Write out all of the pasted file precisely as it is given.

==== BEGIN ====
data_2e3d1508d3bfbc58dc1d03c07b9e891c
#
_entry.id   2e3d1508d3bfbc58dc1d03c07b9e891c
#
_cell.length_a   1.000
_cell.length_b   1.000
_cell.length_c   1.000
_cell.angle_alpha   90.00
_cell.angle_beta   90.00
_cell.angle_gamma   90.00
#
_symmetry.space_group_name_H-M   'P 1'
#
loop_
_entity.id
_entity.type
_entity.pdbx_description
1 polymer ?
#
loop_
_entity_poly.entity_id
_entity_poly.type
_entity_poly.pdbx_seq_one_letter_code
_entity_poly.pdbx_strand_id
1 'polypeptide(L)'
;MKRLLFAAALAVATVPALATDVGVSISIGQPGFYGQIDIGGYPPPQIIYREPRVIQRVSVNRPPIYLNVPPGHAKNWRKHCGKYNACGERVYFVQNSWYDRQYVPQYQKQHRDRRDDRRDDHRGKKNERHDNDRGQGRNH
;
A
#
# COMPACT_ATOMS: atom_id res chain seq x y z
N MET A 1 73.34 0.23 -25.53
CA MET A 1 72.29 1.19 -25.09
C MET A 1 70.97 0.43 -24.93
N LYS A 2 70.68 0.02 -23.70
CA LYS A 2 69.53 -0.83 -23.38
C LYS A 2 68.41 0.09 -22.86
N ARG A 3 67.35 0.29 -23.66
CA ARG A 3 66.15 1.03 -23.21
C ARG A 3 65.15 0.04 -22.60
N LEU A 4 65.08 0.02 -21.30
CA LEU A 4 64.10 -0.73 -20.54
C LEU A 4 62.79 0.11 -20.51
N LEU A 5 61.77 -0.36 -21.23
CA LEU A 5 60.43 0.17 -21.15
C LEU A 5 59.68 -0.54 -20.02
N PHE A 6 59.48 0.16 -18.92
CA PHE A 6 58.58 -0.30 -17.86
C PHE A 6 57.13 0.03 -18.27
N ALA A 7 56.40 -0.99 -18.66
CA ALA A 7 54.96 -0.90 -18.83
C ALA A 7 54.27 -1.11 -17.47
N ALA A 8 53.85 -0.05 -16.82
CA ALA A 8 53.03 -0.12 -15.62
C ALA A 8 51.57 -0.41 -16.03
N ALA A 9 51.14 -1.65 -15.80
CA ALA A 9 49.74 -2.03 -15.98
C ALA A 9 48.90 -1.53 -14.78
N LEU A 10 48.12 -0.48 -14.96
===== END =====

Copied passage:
data_2e3d1508d3bfbc58dc1d03c07b9e891c
#
_entry.id   2e3d1508d3bfbc58dc1d03c07b9e891c
#
_cell.length_a   1.000
_cell.length_b   1.000
_cell.length_c   1.000
_cell.angle_alpha   90.00
_cell.angle_beta   90.00
_cell.angle_gamma   90.00
#
_symmetry.space_group_name_H-M   'P 1'
#
loop_
_entity.id
_entity.type
_entity.pdbx_description
1 polymer ?
#
loop_
_entity_poly.entity_id
_entity_poly.type
_entity_poly.pdbx_seq_one_letter_code
_entity_poly.pdbx_strand_id
1 'polypeptide(L)'
;MKRLLFAAALAVATVPALATDVGVSISIGQPGFYGQIDIGGYPPPQIIYREPRVIQRVSVNRPPIYLNVPPGHAKNWRKHCGKYNACGERVYFVQNSWYDRQYVPQYQKQHRDRRDDRRDDHRGKKNERHDNDRGQGRNH
;
A
#
# COMPACT_ATOMS: atom_id res chain seq x y z
N MET A 1 73.34 0.23 -25.53
CA MET A 1 72.29 1.19 -25.09
C MET A 1 70.97 0.43 -24.93
N LYS A 2 70.68 0.02 -23.70
CA LYS A 2 69.53 -0.83 -23.38
C LYS A 2 68.41 0.09 -22.86
N ARG A 3 67.35 0.29 -23.66
CA ARG A 3 66.15 1.03 -23.21
C ARG A 3 65.15 0.04 -22.60
N LEU A 4 65.08 0.02 -21.30
CA LEU A 4 64.10 -0.73 -20.54
C LEU A 4 62.79 0.11 -20.51
N LEU A 5 61.77 -0.36 -21.23
CA LEU A 5 60.43 0.17 -21.15
C LEU A 5 59.68 -0.54 -20.02
N PHE A 6 59.48 0.16 -18.92
CA PHE A 6 58.58 -0.30 -17.86
C PHE A 6 57.13 0.03 -18.27
N ALA A 7 56.40 -0.99 -18.66
CA ALA A 7 54.96 -0.90 -18.83
C ALA A 7 54.27 -1.11 -17.47
N ALA A 8 53.85 -0.05 -16.82
CA ALA A 8 53.03 -0.12 -15.62
C ALA A 8 51.57 -0.41 -16.03
N ALA A 9 51.14 -1.65 -15.80
CA ALA A 9 49.74 -2.03 -15.98
C ALA A 9 48.90 -1.53 -14.78
N LEU A 10 48.12 -0.48 -14.96